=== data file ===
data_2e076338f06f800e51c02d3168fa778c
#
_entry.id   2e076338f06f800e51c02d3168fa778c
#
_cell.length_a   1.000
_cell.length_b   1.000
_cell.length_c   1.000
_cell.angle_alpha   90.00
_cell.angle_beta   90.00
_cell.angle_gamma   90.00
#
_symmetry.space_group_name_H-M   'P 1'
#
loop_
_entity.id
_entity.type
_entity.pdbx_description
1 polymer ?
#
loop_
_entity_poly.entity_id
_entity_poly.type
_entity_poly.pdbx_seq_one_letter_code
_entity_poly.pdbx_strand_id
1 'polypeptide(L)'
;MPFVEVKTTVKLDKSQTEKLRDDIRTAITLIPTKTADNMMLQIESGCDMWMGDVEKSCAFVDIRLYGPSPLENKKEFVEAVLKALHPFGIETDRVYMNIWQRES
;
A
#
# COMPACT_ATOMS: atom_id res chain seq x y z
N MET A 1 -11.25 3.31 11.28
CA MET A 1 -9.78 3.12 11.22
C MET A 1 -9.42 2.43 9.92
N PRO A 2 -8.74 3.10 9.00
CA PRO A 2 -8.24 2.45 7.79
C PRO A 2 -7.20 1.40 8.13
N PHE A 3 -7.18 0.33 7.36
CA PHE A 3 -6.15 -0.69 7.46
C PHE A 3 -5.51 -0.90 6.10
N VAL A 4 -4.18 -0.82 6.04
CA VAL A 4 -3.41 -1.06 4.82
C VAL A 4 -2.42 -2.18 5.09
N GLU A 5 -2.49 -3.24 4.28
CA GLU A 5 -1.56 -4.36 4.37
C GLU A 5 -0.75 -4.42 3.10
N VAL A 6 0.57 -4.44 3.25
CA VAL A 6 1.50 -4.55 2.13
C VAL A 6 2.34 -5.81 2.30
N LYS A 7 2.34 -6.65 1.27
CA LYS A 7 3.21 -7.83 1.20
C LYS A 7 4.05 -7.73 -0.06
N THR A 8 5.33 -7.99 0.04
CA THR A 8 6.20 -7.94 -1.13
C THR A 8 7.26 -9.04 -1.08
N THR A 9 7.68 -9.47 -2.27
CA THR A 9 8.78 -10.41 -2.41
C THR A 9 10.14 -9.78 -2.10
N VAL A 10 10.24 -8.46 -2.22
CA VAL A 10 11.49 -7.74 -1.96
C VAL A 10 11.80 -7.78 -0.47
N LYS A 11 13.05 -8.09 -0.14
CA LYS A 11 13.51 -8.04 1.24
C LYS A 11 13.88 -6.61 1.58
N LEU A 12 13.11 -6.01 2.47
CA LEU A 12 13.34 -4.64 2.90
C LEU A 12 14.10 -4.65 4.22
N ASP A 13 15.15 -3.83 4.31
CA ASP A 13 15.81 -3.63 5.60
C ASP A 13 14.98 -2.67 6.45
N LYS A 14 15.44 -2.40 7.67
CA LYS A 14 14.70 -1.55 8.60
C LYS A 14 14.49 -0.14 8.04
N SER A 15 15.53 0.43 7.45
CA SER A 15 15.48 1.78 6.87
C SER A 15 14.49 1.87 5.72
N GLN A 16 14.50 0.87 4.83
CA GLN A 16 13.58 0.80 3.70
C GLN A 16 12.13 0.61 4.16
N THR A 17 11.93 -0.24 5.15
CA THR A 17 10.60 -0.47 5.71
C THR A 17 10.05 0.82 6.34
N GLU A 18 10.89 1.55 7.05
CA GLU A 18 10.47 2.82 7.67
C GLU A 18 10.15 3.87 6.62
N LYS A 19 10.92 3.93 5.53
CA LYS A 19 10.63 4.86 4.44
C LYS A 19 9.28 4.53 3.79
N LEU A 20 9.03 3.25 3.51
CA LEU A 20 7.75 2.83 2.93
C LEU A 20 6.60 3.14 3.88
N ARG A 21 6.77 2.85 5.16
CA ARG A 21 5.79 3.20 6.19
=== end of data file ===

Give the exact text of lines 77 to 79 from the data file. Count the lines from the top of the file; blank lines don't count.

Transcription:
CA GLN A 16 13.58 0.80 3.70
C GLN A 16 12.13 0.61 4.16
N THR A 17 11.93 -0.24 5.15